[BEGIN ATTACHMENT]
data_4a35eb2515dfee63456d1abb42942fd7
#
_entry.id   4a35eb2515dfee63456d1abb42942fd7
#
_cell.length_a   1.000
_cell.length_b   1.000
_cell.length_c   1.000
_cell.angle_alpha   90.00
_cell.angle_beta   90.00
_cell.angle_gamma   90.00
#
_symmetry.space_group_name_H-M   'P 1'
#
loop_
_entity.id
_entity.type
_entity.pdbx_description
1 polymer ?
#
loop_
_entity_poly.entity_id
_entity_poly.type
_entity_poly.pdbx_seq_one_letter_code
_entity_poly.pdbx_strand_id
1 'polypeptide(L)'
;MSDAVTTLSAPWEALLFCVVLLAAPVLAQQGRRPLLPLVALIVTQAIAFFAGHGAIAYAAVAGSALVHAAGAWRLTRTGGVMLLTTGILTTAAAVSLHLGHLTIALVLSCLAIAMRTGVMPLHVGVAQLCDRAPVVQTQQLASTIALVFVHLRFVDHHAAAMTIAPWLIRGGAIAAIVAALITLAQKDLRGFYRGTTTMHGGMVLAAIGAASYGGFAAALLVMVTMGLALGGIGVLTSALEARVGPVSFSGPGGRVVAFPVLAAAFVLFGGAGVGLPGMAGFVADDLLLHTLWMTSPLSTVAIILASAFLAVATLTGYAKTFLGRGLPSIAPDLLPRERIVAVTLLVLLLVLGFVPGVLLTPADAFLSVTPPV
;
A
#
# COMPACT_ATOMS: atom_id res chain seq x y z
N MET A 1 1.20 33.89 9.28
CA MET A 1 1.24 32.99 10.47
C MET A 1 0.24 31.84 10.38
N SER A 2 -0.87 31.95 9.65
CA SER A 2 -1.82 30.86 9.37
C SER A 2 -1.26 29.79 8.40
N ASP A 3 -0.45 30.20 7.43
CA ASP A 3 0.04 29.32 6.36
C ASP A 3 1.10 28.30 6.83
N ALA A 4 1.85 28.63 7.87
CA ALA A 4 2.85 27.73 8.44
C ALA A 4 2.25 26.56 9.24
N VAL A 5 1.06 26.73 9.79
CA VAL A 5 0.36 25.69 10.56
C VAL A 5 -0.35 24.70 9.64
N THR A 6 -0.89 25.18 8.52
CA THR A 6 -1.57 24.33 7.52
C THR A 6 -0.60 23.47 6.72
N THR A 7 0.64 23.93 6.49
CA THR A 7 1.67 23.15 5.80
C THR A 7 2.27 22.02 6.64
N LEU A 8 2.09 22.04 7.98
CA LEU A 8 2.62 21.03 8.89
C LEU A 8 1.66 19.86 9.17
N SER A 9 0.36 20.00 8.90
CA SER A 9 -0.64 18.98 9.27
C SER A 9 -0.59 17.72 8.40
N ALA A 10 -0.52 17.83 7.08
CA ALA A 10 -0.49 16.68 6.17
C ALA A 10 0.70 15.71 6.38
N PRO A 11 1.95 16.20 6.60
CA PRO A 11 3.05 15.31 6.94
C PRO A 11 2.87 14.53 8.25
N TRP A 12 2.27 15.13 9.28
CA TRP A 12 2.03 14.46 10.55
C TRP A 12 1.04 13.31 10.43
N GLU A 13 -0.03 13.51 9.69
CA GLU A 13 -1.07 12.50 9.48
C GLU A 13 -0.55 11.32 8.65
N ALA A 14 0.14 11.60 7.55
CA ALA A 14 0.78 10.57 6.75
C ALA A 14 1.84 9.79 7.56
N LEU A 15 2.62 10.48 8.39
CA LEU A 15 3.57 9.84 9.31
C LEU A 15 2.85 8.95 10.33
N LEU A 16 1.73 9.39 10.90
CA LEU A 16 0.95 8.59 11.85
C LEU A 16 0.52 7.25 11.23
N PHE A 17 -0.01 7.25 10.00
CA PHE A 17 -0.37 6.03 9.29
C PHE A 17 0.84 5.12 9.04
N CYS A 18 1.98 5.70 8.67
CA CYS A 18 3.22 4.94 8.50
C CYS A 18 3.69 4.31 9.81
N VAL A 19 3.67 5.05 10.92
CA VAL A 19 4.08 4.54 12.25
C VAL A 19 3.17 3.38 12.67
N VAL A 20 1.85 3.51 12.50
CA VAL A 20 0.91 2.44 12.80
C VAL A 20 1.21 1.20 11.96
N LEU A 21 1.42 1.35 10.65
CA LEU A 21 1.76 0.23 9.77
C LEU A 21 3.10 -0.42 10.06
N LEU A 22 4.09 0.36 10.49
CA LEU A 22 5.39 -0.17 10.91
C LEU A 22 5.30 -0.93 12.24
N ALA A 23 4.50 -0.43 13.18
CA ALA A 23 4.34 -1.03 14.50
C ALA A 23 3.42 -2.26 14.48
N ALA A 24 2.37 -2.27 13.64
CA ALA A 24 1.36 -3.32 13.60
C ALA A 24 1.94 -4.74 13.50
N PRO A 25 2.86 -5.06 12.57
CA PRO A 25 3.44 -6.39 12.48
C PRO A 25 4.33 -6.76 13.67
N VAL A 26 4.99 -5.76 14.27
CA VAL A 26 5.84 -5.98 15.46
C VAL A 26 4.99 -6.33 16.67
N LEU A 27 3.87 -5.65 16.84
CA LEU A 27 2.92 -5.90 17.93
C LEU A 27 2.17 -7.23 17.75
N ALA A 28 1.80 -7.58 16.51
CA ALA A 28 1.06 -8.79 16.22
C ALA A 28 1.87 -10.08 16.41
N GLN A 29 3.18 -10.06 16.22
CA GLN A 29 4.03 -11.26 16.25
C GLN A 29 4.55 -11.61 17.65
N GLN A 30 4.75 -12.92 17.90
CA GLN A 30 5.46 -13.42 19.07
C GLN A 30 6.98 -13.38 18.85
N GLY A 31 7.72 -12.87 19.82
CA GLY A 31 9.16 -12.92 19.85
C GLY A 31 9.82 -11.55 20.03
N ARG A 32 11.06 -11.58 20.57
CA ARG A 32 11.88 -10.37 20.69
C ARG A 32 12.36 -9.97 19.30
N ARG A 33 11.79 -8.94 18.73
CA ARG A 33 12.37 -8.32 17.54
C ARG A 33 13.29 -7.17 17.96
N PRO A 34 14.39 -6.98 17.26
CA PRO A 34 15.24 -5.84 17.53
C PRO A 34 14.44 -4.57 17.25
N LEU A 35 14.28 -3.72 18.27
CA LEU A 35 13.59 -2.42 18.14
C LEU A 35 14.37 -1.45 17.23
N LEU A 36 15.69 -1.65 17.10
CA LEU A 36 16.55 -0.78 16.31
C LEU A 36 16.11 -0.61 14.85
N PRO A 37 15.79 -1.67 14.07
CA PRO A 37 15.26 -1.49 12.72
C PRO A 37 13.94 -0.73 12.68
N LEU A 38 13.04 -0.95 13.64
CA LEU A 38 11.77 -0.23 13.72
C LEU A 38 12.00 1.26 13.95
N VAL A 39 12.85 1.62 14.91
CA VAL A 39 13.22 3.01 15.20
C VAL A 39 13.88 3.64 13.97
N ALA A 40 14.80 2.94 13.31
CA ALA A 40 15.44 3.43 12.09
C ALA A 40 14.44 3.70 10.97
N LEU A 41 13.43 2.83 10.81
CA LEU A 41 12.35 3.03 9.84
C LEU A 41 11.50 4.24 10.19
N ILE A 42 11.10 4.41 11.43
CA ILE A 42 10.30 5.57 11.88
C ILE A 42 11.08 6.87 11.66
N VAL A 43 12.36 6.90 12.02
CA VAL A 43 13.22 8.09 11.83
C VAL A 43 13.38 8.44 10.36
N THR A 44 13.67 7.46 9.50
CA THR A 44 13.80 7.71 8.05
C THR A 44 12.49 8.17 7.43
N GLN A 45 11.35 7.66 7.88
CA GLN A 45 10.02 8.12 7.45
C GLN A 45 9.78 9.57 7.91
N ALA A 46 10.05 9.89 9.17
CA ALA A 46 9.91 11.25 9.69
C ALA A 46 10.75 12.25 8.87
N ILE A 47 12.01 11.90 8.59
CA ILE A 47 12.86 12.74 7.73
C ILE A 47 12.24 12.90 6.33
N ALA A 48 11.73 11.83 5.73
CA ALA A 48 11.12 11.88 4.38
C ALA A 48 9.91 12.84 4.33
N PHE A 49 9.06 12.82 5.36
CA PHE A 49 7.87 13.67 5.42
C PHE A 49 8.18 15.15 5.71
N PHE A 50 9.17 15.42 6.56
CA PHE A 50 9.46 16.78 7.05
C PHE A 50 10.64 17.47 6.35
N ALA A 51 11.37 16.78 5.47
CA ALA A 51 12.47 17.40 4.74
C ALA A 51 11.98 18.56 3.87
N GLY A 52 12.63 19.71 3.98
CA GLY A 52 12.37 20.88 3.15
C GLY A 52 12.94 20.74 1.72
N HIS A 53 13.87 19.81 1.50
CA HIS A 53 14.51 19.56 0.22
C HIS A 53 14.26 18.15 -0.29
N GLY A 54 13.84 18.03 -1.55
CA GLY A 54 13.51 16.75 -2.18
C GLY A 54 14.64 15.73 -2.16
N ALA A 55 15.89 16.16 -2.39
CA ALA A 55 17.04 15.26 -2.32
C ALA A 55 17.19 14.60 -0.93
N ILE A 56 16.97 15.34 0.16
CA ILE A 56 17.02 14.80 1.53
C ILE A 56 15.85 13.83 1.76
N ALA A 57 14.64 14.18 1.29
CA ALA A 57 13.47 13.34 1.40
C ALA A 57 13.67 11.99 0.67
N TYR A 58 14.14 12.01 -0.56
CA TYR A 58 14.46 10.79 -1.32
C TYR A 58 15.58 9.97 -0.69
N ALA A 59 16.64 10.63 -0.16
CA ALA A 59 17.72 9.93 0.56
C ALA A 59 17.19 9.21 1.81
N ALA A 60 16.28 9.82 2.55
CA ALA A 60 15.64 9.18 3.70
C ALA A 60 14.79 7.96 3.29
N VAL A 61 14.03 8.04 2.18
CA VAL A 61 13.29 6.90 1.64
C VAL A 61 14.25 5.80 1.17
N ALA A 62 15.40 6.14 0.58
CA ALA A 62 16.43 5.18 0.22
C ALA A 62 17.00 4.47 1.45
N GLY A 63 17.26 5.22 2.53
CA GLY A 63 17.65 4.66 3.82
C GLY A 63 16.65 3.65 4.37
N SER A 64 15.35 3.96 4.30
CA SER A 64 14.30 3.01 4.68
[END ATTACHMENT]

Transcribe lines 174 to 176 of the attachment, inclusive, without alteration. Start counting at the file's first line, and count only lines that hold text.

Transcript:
C ALA A 48 9.91 12.84 4.33
N PHE A 49 9.06 12.82 5.36
CA PHE A 49 7.87 13.67 5.42